Sunday, June 16, 2024
HomeCountriesBrazilBrazil – the next four years

Brazil – the next four years

SourceJan Rocha


Dilma pulled it off, achieving victory in the elections, despite a series of ‘dirty tricks’. The virulence of the campaign hid it but analysts now agree that it was a crucial election for deciding the future of the country. Thousands of PT (Workers’ Party) supporters crowded onto Avenida Paulista, one of the main streets in São Paulo, on Sunday night to celebrate, when it became clear that PT candidate Dilma Rousseff had been re-elected for another four-year term. The delight was mixed with relief, because for a few hours in the morning it had seemed that Aécio Neves, the opposition PSDB (Brazilian Social democratic Party) candidate, could win, thanks to a last minute wave of rumours and a `dirty trick` played by highly influential and virulently anti-PT magazine, Veja. The margin was narrow – Dilma received just three and a half million votes more than Aécio, out of a total of 107 million, with a record 30 million abstentions. The campaign had been verbally violent, but the actual polling day passed off peacefully with very few incidents. In different towns, one voter set fire to the electronic voting machine and another put glue on the No. 3 key – maybe hoping to prevent votes for number 13, the PT number. Credit: PT supporters were worried by the repercussions of the cover story in Veja magazine, which had been rushed into print two days before normal publication, for maximum impact on voters.  A big headline proclaimed “Eles sabiam de tudo” (They knew everything) – alongside pictures of Lula and Dilma. The story is based on an alleged confession from his prison cell by Alberto Yousseff, known as the ‘doleiro’ or dollar man, who is collaborating with the prosecution in return for a lighter sentence. According to the magazine, he accused the PT’s former president (Lula) and the presidential candidate (Dilma), of knowing about an alleged illegal transfer of money from the state oil company Petrobrás to the party to finance the election campaign.  There was no proof beside the word of a condemned criminal; and even Yousseff‘s own lawyer said he knew nothing about it. But the anti-PT press (which means almost all the press) eagerly seized on the story, and the magazine was widely distributed. A battle of injunctions then began, as the PT tried to contain the damage by banning publicity for the magazine and by demanding a right to reply on the Veja site, which was granted by the Supreme Court. Then on Sunday morning, just before the polls opened, a story circulated far and wide on social media that Yousseff had been poisoned, taken to hospital, and died. This story was denied by the Federal Police, who said that he had, indeed, been hospitalised, but because of high blood pressure. These two stories almost certainly took votes from Dilma in São Paulo and the South, and maybe contributed to the huge number of abstentions. But they had little or no effect in the North and Northeast where people voted solidly for Dilma, many fearful that a PSDB government would scale back the poverty reduction programme, Bolsa Família, which has put millions of families on the first rungs of the social mobility ladder. While some see the PT winning in spite of the candidate herself, others attribute Dilma’s victory, at least in part, to her own qualities.  During the TV debates with Aécio Neves she rebuffed his accusations with firmness, counter-attacking with accusations of nepotism and corruption – reeling off a list of the un-investigated and un-punished corruption scandals involving tucanos (PSDB politicians), ending with the catch phrase —  “Todos soltos” (Everyone free), in contrast with the “Mensalão” (a corruption scandal involving PT politicians), which led to prosecutions and many PT leaders sent to prison. In her victory speech, Dilma took off the red jacket she had worn on the campaign trail and wore white – symbolic of her plea for dialogue and unity. She refused to accept that Brazil is polarized between rich and poor – the Brazil of the poorer North and Northeast who vote for the PT, and the Brazil of the wealthier South, Southeast and Midwest who vote for the tucanos. But, for many, there is no denying the divisions in modern day Brazil. For sociologist Jesse de Souza, lecturer at the Federal Fluminense University in Rio de Janeiro, the division is not geographical, but social. Writing in the Estado de S. Paulo newspaper, he said: “Almost 70% of the country’s GDP is generated by capital gains and is concentrated in the hands of the 1% richest of the population.” He argued that voters were faced with a historic choice between two different models of society and their decision would determine Brazil’s future. One, the dominant one, born out of the 1964 coup, was for a consumer society for 20% of the population. This option was consolidated in the 1990s during the government of Fernando Jesse de SouzaHenrique Cardoso. The second option, based on a desire for a more inclusive society, was defeated in 1964. This is the model which the PT government had begun to develop during its 12 years in power, when it increased the number of those included into the world of consumers from 20% to 40%. For Souza, the well-off class is afraid of losing its privileges due to the shrinking of the social space between it and the popular classes. “It is the ancestral anger of a slave-owning society, accustomed to an army of humble and humiliated servants.” While Dilma acknowledged the demand for change, which both Marina Silva and then Aécio Neves had taken as their campaign banners, it is obviously more difficult for an incumbent government to promise change. Never the less, she spoke of a new government, of consulting more and of carrying out reforms, with the promise that the first one will be political reform. The PT has won another four years in power and Dilma is today a more experienced president. But Congress will be uncooperative, the press remains largely hostile, and the economy shows signs of faltering. And she has yet to show any understanding of Brazil’s extreme vulnerability to climate change, even with the country on the brink of the most serious drought ever in the most populated and most productive region of the country. Deus é brasileiro – God may be Brazilian but has He taken his eye off the ball?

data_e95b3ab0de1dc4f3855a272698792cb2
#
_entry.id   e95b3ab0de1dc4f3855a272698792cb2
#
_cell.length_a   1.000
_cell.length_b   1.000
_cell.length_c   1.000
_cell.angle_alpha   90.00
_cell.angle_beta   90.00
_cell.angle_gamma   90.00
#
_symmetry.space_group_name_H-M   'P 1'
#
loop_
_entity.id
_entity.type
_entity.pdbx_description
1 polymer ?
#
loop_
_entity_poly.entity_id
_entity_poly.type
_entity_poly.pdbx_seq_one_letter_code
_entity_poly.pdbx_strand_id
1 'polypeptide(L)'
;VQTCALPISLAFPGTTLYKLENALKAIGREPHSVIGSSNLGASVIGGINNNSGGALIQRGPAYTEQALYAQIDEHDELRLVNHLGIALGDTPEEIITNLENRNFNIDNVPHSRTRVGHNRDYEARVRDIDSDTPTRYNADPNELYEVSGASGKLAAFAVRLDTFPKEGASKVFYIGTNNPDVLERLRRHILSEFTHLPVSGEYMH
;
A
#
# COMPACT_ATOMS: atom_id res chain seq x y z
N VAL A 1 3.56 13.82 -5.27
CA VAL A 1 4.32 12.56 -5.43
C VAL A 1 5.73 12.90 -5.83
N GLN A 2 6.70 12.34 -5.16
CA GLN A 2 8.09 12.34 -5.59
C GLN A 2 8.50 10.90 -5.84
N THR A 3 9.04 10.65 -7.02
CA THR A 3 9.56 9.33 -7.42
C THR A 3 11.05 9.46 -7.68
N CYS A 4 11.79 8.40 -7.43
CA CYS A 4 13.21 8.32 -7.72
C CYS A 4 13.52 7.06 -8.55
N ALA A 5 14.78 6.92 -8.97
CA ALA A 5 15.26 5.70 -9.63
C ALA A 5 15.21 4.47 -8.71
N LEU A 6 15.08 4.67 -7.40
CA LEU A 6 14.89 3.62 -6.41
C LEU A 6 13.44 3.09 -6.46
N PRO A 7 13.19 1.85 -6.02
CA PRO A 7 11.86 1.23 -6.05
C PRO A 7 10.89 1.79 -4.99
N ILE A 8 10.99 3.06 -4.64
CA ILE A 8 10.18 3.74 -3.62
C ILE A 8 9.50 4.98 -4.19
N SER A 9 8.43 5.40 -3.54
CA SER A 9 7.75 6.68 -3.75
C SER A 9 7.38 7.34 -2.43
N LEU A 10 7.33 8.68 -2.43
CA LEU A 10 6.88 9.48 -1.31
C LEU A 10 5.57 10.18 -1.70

This article is funded by readers like you

Only with regular support can we maintain our website, publish LAB books and support campaigns for social justice across Latin America. You can help by becoming a LAB Subscriber or a Friend of LAB. Or you can make a one-off donation. Click the link below to learn about the details.

Support LAB